Tom Sharpe University of Cardiff, and Lyme Regis Museum
Mr Smith’s remarkable maps
The production of William Smith’s famous 1815 geological map, A Delineation of the Strata of England and Wales, with part of Scotland …, was far from straightforward. Encouraged by his friends in Bath, Benjamin Richardson (1758-1832) and Joseph Townsend (1739-1816), to publish his discoveries on the sequence of strata and their contained fossils, Smith issued a prospectus for a work on the strata of England and Wales in 1801. But John Debrett (1753-1822), who had agreed to publish it, was declared bankrupt and it was over ten years before the cartographer John Cary (1755-1835) offered to publish Smith’s map. The map and its accompanying Memoir were eventually published in early September 1815, and its distribution began to the 410 subscribers listed in the Memoir. However, few had paid in advance, some refused to take their copies, and at least ten had died during the map’s ten-year long gestation. Those who did purchase a copy were not all sold the same map; in addition to complaining to Cary about the variable quality of some of the colouring, Smith continually revised and altered the map, which must have been a source of irritation to Cary. Despite this, Cary continued to support Smith’s publishing of his cross sections, reduced map of England and Wales, and county maps into the 1820s.
Although publication of the Geological Society’s map in 1820 must have impacted upon the sales of Smith’s map, sheets of the map were still being printed in the 1820s and several maps were produced in the late 1830s, just a few years before Smith’s death in 1839.
Wednesday December 2nd 2015
Dr Michael Simms National Museums Northern Ireland
From Here to Eternity: The extraordinary 4.5 Billion year story of the Barwell meteorite
Wednesday January 13th 2016
Dr Albert Benghiat National Stone Centre, and ViceChair Section C - Geology LLPS
Doctors and Geology
This talk will start by examining the geological contributions made by eminent physicians and surgeons of the past and go on to explore the possible similarities between medicine and geology.
Wednesday January 13th 2016
Dr Marc K. Reichow Dept Geology University of Leicester
Explosive super-eruptions: The story of the Yellowstone volcanic track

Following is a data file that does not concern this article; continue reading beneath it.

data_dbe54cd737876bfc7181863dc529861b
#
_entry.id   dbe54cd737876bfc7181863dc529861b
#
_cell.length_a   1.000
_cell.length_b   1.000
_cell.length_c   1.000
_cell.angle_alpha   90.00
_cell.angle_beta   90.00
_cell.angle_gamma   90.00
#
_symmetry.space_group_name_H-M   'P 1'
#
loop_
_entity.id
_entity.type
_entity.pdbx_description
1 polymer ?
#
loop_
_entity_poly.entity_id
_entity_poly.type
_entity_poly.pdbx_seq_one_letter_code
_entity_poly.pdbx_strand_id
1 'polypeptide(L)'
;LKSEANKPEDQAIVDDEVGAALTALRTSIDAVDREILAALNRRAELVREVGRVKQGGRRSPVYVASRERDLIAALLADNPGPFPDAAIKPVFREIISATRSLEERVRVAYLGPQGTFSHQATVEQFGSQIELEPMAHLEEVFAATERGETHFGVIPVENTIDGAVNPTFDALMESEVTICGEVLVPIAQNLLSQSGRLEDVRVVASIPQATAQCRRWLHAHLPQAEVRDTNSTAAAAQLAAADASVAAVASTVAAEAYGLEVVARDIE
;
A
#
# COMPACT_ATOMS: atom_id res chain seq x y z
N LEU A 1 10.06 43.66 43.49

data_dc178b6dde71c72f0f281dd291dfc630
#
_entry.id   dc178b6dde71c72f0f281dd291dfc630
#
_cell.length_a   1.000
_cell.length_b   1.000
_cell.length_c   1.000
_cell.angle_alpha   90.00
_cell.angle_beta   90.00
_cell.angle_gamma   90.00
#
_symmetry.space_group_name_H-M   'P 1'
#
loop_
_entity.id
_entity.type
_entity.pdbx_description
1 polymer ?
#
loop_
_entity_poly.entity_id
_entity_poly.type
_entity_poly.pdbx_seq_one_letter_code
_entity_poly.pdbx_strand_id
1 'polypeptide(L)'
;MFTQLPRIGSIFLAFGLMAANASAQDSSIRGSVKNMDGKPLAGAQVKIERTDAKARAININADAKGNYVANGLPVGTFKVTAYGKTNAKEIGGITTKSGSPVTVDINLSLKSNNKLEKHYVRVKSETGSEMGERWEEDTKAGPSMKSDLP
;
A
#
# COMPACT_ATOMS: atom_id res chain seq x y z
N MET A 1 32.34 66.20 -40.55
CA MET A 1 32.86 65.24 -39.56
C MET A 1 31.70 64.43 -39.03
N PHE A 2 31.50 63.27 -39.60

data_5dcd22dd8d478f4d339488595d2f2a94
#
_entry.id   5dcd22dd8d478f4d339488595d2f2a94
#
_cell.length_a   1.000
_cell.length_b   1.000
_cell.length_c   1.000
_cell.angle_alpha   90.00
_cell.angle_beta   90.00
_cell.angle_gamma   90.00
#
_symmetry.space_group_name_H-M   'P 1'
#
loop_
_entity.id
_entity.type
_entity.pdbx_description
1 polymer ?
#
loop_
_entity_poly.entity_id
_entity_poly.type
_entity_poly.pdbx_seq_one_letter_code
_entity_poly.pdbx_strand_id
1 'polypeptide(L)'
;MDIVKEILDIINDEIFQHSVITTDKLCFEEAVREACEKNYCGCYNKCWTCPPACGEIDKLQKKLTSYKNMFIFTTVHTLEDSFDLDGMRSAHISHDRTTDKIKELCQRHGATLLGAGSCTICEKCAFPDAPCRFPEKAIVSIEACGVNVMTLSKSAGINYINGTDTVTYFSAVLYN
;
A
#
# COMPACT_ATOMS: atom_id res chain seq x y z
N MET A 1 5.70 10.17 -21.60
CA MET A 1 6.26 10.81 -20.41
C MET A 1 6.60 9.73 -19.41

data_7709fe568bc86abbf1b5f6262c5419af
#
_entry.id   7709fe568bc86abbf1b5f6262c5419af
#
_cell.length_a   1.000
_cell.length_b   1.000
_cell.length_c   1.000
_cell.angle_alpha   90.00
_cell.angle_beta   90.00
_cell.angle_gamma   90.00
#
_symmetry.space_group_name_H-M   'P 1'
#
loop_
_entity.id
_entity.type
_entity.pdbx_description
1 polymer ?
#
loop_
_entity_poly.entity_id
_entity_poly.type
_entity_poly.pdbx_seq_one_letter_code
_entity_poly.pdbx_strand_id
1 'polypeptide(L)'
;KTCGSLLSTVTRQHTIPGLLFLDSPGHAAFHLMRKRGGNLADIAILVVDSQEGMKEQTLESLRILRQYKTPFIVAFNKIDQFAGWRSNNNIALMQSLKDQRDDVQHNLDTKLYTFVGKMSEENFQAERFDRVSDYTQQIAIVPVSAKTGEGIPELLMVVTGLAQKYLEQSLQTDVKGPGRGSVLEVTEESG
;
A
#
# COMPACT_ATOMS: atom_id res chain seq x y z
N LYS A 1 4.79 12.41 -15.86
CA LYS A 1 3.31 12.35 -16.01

Super-eruptions are, after meteorite impacts, the most catastrophic events on Earth and are defined as massive, caldera-forming explosive eruptions with volumes exceeding 450 km3. Whilst it is well-known that Yellowstone has erupted catastrophically it is less widely appreciated that this was the last, and probably the smallest, of a series of very large explosive eruptions. The Yellowstone – Snake River Plain volcanic province in the western United States has produced some of the most voluminous eruptions on Earth (~2000 km3) over 16 million years (Miocene – present). Volcanism along the hotspot track is exceptionally hot (~1000°C) and distinctive in style, which produced giant, searing-hot density currents that deposited extensive rheomorphic glassy ignimbrites. However, our knowledge about these older eruptions, such as how frequently they appeared and how the magmatic system evolved, is unfortunately limited as the volcanic rocks often closely resemble one another in the field and have similar chemistries.
This presentation focuses on the determination of the size and frequency of the older, Mid-Miocene volcanic record. The identification and correlation of individual layers can be achieved by combining tools including: field logging and sampling coupled with characterization of the whole-rock and mineral chemistries, high-precision 40Ar/39Ar dating and detailed palaeomagnetic characterisation of polarities and secular variations. This multidisciplinary approach provides robust ‘fingerprints’ that enable individual eruptions to be distinguished, and facilitates robust correlations between sites spaced >100 km apart. These provide a much-needed foundation, not least in quantifying the likely eruptive volumes of an individual event, to start to assess the environmental impact of these remarkable events.
Wednesday February 24th 2016
Dr Marcello Ruta School of Life Sciences, University of Lincoln
Models of morphological evolution during vertebrate terrestrialisation
This talk summarises current research developments in the field of early limbed vertebrate evolution. The last three decades have witnessed an astounding proliferation of early tetrapod studies, spurred by novel fossil finds, reinterpretation of existing data, and the widespread use of comparative methods in macroevolutionary analysis. In the first part of the talk, we shall review existing debates, particularly conflict in early tetrapod phylogenies and possible solutions. In the second part, we shall focus on models of skeletal changes in the appendicular skeleton across the fish-tetrapod transition. In the final part, we will look in detail at the evolution of the humerus, as this bone underwent some of the most profound re-patterning of any skeletal element. The final part of the talk will serve to illustrate the potential of comparative methods in the study of evolutionary patterns and processes, particularly analyses of evolutionary rates, models of diversification, and morphological disparity.
Wednesday March 9th 2016
Prof John Bridges Department of Physics and Astronomy, University of Leicester
The Curiosity Rover has revealed an ancient lake on Mars and changed our view of how that planet may have been habitable 4 billion years ago. Our view of Mars as having a purely basaltic igneous crust has also changed as we find evidence for more silica-rich igneous rocks. We are following up our discoveries on MSL (Mars Science Laboratory) by planning a European Rover – ExoMars. The University of Leicester is heavily involved in this Mars exploration.
Saturday March 12th 2016
Planet of the Apes
Wednesday March 23rd 2016
Dr Mark Evans New Walk Museum, Leicester
The Mesozoic Marine Reptile Renaissance: Part 2